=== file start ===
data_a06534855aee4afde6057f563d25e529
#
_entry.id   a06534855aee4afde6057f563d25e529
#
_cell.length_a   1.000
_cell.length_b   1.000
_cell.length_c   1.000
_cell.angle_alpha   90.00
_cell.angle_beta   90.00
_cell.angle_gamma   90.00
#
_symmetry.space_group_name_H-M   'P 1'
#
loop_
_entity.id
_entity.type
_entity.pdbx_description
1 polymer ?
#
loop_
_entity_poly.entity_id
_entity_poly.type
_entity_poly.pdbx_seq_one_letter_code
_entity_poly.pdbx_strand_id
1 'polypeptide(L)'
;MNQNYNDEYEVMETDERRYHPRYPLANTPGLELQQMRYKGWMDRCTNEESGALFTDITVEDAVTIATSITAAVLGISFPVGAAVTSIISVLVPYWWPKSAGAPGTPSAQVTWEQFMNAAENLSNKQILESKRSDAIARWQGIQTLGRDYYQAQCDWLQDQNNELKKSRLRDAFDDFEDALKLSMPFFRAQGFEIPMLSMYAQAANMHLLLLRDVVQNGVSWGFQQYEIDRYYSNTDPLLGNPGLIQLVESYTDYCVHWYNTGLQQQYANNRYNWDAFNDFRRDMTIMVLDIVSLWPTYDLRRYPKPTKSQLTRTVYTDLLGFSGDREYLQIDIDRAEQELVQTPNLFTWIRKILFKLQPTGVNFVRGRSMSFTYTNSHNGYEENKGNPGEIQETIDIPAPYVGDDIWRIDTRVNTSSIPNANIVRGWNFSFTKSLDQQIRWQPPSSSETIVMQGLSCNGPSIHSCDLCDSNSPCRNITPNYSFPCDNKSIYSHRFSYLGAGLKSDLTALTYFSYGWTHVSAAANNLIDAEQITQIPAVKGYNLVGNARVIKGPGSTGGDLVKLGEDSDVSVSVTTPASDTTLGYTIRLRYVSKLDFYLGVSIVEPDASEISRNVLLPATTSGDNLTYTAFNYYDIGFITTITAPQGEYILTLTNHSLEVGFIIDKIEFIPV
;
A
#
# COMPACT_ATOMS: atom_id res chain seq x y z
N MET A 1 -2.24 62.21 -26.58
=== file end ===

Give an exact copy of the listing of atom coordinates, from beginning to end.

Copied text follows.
data_a06534855aee4afde6057f563d25e529
#
_entry.id   a06534855aee4afde6057f563d25e529
#
_cell.length_a   1.000
_cell.length_b   1.000
_cell.length_c   1.000
_cell.angle_alpha   90.00
_cell.angle_beta   90.00
_cell.angle_gamma   90.00
#
_symmetry.space_group_name_H-M   'P 1'
#
loop_
_entity.id
_entity.type
_entity.pdbx_description
1 polymer ?
#
loop_
_entity_poly.entity_id
_entity_poly.type
_entity_poly.pdbx_seq_one_letter_code
_entity_poly.pdbx_strand_id
1 'polypeptide(L)'
;MNQNYNDEYEVMETDERRYHPRYPLANTPGLELQQMRYKGWMDRCTNEESGALFTDITVEDAVTIATSITAAVLGISFPVGAAVTSIISVLVPYWWPKSAGAPGTPSAQVTWEQFMNAAENLSNKQILESKRSDAIARWQGIQTLGRDYYQAQCDWLQDQNNELKKSRLRDAFDDFEDALKLSMPFFRAQGFEIPMLSMYAQAANMHLLLLRDVVQNGVSWGFQQYEIDRYYSNTDPLLGNPGLIQLVESYTDYCVHWYNTGLQQQYANNRYNWDAFNDFRRDMTIMVLDIVSLWPTYDLRRYPKPTKSQLTRTVYTDLLGFSGDREYLQIDIDRAEQELVQTPNLFTWIRKILFKLQPTGVNFVRGRSMSFTYTNSHNGYEENKGNPGEIQETIDIPAPYVGDDIWRIDTRVNTSSIPNANIVRGWNFSFTKSLDQQIRWQPPSSSETIVMQGLSCNGPSIHSCDLCDSNSPCRNITPNYSFPCDNKSIYSHRFSYLGAGLKSDLTALTYFSYGWTHVSAAANNLIDAEQITQIPAVKGYNLVGNARVIKGPGSTGGDLVKLGEDSDVSVSVTTPASDTTLGYTIRLRYVSKLDFYLGVSIVEPDASEISRNVLLPATTSGDNLTYTAFNYYDIGFITTITAPQGEYILTLTNHSLEVGFIIDKIEFIPV
;
A
#
# COMPACT_ATOMS: atom_id res chain seq x y z
N MET A 1 -2.24 62.21 -26.58